Education legislation discussed

After-school programs, process to select board members at issue

`Have a say in their board'

Support to change selection process has been lacking in past

February 04, 2000|By Jackie Powder | Jackie Powder,SUN STAFF

Maryland lawmakers heard testimony yesterday on three bills intended to bring changes to Anne Arundel County's public school system.

Two of the proposals would change the county school board selection process, taking the appointment power away from the governor and putting it in the hands of local elected officials.

A third bill would establish a pilot program to create after-school academic programs in up to 10 jurisdictions, including Anne Arundel, for at-risk pupils in grades three through five.

The proposals to change the school board selection process are the most recent initiatives in what has become a perennial debate in the county.

The School Board Nominating Convention, which consists of delegates from citizen groups, votes on school board candidates. The top two choices are submitted to the governor, who is not required to select either of them.

Both bills would retain the nominating convention to make recommendations.

The bills have drawn opposition from both the county school board and the Teachers Association of Anne Arundel County, which represents 4,200 members. Another group, the Anne Arundel County Council of PTAs, has issued a "position statement" favoring a referendum in which the public would decide how members are chosen.

In testimony before the the House Ways and Means education subcommittee, the teachers union's president, Susie C. Jablinske, said the group officially supports an elected school board but that changing the selection process is not a top priority.

"The current system works as it was intended to work," Jablinske said. "Why not just leave it alone and concentrate on helping the school system attract and retain highly qualified teachers in our classrooms?"

One of the measures -- sponsored by Dels. John R. Leopold of Pasadena, a 31st District Republican, and C. Richard D'Amato, a 30th District Democrat from Annapolis -- would retain the nominating convention and give the appointive power to the county executive, subject to the approval of the County Council.

The other -- sponsored by Del. David Boschert, a 33rd District Republican from Crownsville -- also calls for the county executive to make the appointment, but requires a two-thirds confirmation or rejection vote on candidates by the County Council.

Boschert's proposal calls for each school board member to represent a councilmanic district; the board now has four from legislative districts, three chosen at large, and one student member named each year through a student council organization. Neither bill would change the student membership procedure.

Sponsors of both bills argue that the changes would bring more accountability and local control to the selection process.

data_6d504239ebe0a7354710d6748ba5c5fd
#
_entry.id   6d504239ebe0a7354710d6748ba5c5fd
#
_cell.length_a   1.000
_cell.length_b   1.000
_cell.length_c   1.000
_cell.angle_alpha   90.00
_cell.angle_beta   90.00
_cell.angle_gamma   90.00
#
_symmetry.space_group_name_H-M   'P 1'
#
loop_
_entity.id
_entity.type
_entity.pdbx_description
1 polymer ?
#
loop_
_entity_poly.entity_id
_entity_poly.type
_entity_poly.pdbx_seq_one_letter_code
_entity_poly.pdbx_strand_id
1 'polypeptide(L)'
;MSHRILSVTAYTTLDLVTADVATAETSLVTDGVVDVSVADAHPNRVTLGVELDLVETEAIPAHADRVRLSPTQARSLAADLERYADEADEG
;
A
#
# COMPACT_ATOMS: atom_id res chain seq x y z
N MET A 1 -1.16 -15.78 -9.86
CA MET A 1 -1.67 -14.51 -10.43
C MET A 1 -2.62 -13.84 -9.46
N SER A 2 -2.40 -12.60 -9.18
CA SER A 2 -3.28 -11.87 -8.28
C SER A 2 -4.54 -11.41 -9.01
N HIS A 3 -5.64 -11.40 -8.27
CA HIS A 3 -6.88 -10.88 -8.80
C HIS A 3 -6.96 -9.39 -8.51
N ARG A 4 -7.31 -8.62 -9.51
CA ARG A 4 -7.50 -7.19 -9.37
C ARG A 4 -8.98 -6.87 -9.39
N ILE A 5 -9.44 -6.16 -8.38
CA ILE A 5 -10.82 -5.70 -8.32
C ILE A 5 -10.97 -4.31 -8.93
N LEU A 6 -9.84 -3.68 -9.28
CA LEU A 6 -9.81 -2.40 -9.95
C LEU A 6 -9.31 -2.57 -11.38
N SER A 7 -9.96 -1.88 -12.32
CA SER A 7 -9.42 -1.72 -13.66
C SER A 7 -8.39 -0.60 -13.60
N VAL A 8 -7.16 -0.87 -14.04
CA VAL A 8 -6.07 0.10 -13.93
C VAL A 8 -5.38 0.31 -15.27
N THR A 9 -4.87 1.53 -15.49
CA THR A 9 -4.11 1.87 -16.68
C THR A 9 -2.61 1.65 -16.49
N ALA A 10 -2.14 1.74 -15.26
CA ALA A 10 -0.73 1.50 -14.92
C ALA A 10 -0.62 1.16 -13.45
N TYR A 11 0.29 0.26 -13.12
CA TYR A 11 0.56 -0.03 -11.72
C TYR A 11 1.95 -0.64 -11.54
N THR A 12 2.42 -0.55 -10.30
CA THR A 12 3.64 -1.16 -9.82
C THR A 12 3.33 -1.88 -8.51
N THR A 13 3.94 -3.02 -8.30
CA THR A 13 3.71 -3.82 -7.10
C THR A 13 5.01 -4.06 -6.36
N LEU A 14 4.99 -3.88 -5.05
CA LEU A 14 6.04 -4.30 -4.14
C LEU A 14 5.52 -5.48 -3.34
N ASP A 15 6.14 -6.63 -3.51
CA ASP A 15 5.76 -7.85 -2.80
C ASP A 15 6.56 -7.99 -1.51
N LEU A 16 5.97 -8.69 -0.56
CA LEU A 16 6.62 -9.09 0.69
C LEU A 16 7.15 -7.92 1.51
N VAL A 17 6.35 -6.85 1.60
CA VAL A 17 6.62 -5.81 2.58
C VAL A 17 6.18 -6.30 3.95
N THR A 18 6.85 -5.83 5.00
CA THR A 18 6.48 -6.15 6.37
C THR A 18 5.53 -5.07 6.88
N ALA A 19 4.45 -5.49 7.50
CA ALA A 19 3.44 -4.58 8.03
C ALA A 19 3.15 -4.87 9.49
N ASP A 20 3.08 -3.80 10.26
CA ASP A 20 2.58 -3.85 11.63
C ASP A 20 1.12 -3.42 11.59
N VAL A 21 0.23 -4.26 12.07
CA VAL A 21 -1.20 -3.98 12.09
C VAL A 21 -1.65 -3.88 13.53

"I firmly believe that over 90 percent of people in the county want this change," Leopold told the subcommittee.

Said Boschert: "People have said many times they want to have a say in their board of education."

Anne Arundel County's General Assembly delegation has not yet taken a position on the bills, but in recent years it has not supported proposals to change the process.

After-school instruction

The measure to provide after-school instruction for underachieving children in grades three through five also was sponsored by D'Amato, who said that the program could reach 10,000 pupils who need help with reading, writing and math.

The proposed legislation, called the Maryland Extended Learning Bootstrap Pilot Program, calls for the classes to begin next year in up to 10 jurisdictions. Six have been selected, based on need -- Anne Arundel, Allegany, Baltimore, Prince George's and Wicomico counties, and Baltimore City.

"The earlier we get to underachieving students in these core skills, the better chance we have to move them onto a better learning path," D'Amato told the House Ways and Means Committee.

The bill seeks $10 million in state funds annually for the next three years to pay for the pilot program. As proposed, each participating jurisdiction would determine which schools to include and how the extra instruction is delivered. Schools could use their teaching staff or contract with outside providers.

Support from Superintendent

State Schools Superintendent Nancy S. Grasmick testified yesterday in support of the bill.

"I think it targets the right population, the population moving onto middle school, where we have to really ratchet up the skills to be successful," she said.

Educators from Allegany, Prince George's and Anne Arundel counties also spoke in favor of the legislation.

Robert C. Leib, director of business services for Anne Arundel County schools, requested an amendment to help cover transportation costs for pupils.

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